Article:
Sunday, 17 April 2011

A ghostly walk around Ardingley, Sussex

Distance:            5 miles
Ghostly Rating        ***
Route:                Ardingley Reservoir - Balcombe - Ardingley Reservoir
Map:                OS Explorer 135
Start/ Parking:        Ardingley Reservoir
Public Transport        Balcombe is served by the railway. Leave the station and walk half a mile north along the B20436 to join the walk at Point 2.
Conditions:            This walk is largely around the shores of Ardingley Reservoir, along modern footpaths with reasonably good surfaces, elsewhere it on surfaced lanes and only one short section is over open country where the surface may be muddy in wet weather.
Refreshments:        There are pubs in Balcombe that serve good food, and shops selling snacks and soft drinks.

This is one of the gentler walks in the book with only one short hill and little in the way of obstacles to be overcome. The phantoms to be encountered here are a rather sad collection. They do nobody any real harm, but they still have the power to shock and surprise the unwary. 


The Walk

1) Park in the car park that has been built beside the dam that holds back the waters of Ardingley Reservoir. Follow the signs to the Disabled Car Park. From here head north up a grassy slope to a prominent four-fingered footpath sign. Continue roughly straight on, keeping the yacht clubhouse to your right and enter a patch of woodland via a stile. Follow the path through the woodland to reach a flight of steps at the top of which is a small gate. Beyond the gate cross a large open field to a finger signpost on the skyline, then follow the sign down the slope to pass a wood and so emerge on to a surfaced track beside Stone Hall. Follow the track to a lane. Turn right.

2) Follow this lane into Balcombe. The lane becomes Haywards Heath Road as it enters the village, and meets the B2036 at a T-junction. Turn right into London Road, then left opposite the church into Handcross Road. After a short uphill climb this road crosses the railway line, running through a cutting below. Look north along the railway line.

It is along this stretch of line that the three ghostly soldiers of Balcombe may be encountered. These unfortunate men came here in 1915 while training as infantry before going over to France to fight in the trenches. At the time it was hoped by the generals that trench warfare would prove to be merely a temporary situation and that the war would quickly revert to previous styles of conflict with manoeuvring and marching across open country. Thus it was that the three soldiers were taking part in an exercise that involved their forming a flank guard to their column on a long cross-country march.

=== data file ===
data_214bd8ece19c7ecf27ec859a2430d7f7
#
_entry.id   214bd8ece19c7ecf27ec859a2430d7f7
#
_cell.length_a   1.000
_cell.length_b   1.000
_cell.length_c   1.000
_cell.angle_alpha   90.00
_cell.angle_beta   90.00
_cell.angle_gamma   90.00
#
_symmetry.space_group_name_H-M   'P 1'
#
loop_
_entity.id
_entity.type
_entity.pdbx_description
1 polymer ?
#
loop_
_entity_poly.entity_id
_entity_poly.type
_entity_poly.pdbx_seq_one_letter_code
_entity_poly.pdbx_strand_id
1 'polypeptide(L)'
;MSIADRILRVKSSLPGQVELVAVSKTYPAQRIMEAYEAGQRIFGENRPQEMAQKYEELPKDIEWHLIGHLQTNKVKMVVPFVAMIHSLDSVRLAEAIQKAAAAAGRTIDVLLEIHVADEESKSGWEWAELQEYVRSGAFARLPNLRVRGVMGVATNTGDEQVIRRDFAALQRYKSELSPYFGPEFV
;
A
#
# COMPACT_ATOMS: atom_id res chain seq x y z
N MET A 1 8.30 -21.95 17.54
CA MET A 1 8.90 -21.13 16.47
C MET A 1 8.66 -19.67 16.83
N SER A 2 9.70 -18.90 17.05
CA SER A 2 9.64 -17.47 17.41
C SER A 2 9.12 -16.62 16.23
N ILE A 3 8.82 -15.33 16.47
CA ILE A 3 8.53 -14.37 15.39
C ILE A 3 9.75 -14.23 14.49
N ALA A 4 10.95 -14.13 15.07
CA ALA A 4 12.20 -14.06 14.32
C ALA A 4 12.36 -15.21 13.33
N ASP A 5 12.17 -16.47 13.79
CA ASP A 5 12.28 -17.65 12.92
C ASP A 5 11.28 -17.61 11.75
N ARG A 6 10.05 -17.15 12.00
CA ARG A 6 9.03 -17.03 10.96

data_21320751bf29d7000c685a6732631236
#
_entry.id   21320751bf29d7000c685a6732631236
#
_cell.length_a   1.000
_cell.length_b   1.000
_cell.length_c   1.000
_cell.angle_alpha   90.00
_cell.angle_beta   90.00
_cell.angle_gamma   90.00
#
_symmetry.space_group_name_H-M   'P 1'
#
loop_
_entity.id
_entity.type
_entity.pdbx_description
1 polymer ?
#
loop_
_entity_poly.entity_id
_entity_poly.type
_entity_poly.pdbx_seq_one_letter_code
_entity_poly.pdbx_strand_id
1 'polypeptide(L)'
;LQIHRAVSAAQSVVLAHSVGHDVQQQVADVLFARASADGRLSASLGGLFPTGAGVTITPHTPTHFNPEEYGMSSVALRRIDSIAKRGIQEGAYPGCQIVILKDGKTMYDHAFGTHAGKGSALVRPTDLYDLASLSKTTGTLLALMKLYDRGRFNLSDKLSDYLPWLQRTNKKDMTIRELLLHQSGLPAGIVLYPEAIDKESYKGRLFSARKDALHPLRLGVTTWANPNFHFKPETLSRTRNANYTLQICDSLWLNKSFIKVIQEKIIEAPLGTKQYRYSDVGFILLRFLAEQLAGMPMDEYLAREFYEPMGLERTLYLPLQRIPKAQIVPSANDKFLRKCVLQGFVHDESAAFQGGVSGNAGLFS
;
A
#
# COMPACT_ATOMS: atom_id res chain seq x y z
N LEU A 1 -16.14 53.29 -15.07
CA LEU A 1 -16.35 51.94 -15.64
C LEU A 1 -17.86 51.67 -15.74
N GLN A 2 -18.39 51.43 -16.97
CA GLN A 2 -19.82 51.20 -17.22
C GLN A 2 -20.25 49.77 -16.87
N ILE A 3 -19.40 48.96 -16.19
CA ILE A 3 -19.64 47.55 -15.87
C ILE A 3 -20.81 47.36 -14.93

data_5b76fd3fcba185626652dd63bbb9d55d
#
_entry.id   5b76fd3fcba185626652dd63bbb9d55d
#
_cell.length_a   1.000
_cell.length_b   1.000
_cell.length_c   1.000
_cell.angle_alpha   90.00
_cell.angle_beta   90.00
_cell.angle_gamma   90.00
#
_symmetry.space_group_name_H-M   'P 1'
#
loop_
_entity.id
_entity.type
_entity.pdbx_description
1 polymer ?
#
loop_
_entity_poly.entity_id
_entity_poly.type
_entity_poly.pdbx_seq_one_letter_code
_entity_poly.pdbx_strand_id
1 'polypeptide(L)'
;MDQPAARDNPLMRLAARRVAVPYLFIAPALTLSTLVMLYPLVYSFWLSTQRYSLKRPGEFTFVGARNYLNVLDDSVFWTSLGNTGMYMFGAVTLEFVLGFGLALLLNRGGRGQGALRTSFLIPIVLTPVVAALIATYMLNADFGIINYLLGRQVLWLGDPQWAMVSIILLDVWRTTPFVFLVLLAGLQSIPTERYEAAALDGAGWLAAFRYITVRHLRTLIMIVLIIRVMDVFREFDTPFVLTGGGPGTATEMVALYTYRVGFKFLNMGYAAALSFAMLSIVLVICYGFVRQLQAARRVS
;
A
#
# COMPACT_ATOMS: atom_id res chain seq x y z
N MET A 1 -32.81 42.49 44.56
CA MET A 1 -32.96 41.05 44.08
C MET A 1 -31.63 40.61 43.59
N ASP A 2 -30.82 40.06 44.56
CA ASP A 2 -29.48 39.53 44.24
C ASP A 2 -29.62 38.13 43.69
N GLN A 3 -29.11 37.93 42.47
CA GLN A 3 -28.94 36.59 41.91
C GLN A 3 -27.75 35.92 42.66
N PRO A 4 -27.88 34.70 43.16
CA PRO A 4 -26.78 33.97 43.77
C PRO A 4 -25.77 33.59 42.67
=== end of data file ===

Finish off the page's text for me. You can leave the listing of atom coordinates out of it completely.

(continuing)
As the men reached this section of rail line a mass of dark clouds indicated that a short, but heavy shower was about to break over them. Quite how long the three men spent in the tunnel nobody ever discovered. They were run down and killed by an express train racing from London to Brighton.

The ghosts of the unfortunate men were seen several times in the years that followed, lurking in the tunnel or sauntering about nearby. In 1940, a Home Guard man was usually put to guard the strategic tunnel against attack by German agents or paratroops. One such sentry saw the three ghosts very clearly late one evening. Like them, he was sheltering inside the mouth of the tunnel but in this case he was hoping to escape the German bombs that were falling in the area rather than heavy rain.

The three figures were approaching along the rails from the south when he first saw them. The sentry recognised them as British soldiers, but the uniforms appeared odd to him – as well they might being some 30 years out of date. Suspecting the men might be German agents, the Home Guard sentry marched out to challenge them. The three ghosts at this point slowly dissolved away to nothing. Perhaps they had come to warn the man against sheltering in the tunnel and, having got him out into the open, felt their task was done.

The ghosts have been seen right up to the present day, with one particularly clear sighting making the local press in 1995. WALKS IN SUSSEX

  

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